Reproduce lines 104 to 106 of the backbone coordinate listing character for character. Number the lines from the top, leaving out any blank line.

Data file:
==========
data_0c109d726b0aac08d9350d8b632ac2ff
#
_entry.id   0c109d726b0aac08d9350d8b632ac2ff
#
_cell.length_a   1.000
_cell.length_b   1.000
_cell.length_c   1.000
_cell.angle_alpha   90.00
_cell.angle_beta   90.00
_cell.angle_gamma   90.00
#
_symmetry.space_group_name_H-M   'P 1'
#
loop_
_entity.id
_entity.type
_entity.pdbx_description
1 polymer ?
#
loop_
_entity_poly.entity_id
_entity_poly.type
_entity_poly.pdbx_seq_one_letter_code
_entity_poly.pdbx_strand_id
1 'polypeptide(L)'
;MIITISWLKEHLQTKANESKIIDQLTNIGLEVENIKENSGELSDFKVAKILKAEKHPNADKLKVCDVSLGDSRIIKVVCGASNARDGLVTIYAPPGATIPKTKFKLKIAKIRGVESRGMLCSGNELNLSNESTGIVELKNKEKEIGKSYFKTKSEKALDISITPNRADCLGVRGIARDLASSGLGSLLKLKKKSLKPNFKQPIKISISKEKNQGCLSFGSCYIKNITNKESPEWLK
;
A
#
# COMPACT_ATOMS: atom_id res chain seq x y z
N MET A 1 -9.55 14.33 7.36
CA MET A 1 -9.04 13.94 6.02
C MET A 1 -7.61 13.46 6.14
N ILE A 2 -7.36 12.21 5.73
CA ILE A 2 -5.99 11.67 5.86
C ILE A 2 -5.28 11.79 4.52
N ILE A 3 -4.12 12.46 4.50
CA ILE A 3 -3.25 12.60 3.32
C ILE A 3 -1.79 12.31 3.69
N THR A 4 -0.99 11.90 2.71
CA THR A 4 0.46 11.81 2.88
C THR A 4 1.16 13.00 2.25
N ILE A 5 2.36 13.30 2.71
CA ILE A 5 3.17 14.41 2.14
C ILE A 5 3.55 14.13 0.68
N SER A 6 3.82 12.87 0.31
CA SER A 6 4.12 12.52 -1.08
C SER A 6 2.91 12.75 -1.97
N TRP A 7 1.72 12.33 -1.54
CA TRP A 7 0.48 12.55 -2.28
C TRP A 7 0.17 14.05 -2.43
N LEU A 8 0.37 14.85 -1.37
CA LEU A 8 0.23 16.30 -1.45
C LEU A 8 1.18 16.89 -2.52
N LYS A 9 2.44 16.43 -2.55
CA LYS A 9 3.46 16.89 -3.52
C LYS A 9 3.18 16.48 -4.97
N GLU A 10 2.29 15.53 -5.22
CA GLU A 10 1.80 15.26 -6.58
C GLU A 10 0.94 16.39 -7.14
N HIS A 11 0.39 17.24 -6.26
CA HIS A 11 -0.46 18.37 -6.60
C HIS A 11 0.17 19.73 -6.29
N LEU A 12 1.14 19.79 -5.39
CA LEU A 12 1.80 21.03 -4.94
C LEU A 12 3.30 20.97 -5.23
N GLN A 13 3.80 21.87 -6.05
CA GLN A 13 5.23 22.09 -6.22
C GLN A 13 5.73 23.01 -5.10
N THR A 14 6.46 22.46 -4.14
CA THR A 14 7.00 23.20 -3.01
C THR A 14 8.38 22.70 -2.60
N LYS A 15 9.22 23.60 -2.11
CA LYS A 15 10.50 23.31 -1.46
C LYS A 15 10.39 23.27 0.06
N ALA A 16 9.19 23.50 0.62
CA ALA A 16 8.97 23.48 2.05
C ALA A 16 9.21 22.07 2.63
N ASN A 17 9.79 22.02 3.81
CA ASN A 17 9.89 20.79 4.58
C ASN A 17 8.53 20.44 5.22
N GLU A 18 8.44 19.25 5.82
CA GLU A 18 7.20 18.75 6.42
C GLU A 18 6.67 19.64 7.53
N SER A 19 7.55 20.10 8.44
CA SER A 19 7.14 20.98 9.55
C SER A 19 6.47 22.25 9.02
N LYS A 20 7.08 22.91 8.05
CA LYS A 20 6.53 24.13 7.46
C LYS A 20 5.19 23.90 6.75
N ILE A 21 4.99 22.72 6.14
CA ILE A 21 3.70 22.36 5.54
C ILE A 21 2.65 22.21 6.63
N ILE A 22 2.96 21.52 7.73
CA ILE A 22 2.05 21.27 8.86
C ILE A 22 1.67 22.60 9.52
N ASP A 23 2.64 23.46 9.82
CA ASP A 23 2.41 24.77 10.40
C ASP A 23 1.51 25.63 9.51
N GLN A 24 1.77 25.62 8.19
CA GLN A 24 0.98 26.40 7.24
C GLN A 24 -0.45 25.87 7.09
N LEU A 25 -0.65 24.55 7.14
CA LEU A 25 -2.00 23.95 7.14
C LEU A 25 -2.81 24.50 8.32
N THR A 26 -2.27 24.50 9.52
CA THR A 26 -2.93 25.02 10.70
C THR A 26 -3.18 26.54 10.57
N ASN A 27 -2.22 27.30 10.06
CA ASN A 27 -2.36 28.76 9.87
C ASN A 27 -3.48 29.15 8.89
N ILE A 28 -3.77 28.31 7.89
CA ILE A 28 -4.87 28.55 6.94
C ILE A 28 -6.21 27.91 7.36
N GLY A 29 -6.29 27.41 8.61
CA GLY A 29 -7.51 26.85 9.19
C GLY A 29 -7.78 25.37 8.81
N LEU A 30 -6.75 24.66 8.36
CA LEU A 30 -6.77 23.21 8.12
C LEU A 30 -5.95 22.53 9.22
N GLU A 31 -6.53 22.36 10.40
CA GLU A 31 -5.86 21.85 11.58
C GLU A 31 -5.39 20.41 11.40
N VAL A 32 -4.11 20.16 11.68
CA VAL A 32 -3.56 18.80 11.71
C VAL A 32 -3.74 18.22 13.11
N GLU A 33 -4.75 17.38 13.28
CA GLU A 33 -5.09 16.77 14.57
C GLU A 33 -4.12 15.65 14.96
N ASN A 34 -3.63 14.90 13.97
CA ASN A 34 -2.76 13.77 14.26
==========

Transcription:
CA LEU A 25 -2.00 23.95 7.14
C LEU A 25 -2.81 24.50 8.32
N THR A 26 -2.27 24.50 9.52